But the older generation can in no way detach themselves from the behaviours of this generation. Did the young people come out of the womb being disrespectful? Who are their parents and grandparents? Who are their teachers? Who did not bend the tree when it needed to be bent? What are the social issues that have contributed to their behaviours? Should I mention the way some of our leaders behave in public and in the Parliament? What example is being set? Did the methods that were used fail? Could it be that a good flogging is not always the answer?
My aim is to in no way to excuse destructive behaviours of young people. My point is that often some folks from the older generation pretend to forget that they too would have erred in their youth. And I’m quite sure that they had the same fingers being pointed to them by the generation before them.
Choosing to criticize ‘dem young people’ and not offering suggestions or mentorship, does more harm than good. It is the responsibility of the older generation to lead by example. This cuts across the very fabric of our society.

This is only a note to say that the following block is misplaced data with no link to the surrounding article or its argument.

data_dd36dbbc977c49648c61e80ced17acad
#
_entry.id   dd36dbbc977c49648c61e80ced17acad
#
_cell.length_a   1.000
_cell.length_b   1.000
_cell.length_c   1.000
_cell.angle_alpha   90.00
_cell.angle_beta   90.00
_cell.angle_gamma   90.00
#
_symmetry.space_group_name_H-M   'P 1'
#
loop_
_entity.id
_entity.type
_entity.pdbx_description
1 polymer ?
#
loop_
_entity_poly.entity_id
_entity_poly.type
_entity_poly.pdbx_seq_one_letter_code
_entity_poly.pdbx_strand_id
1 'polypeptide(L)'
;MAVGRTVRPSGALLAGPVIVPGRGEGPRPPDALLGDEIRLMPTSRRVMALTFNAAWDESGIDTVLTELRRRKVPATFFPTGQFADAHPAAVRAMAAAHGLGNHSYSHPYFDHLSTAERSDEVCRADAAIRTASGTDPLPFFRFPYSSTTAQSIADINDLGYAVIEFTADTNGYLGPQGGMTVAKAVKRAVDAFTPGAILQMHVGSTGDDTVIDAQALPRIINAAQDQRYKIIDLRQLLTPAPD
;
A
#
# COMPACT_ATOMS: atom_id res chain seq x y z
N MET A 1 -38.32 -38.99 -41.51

The fact that because of human nature ‘dem young people’ will stumble and fall many times should not be disregarded. The job of any generation is to do what is necessary to create a world that would be better for the generation to come.
Let us move to diminish the culture of only criticising ‘dem young people’ and pronouncing them hopeless. Efforts should be made to expand and explore forms of discipline besides flogging – listen to them, let them know that you hear them, reinforce the value of education, work assiduously to contribute to the structures already in place for their advancement and when they fall offer them a helping hand.
No generation will ever be perfect. And no matter how many systems are put in place to contribute to the well-being of the nation, there will always be those who err. But with a little patience and guidance, many more can be saved.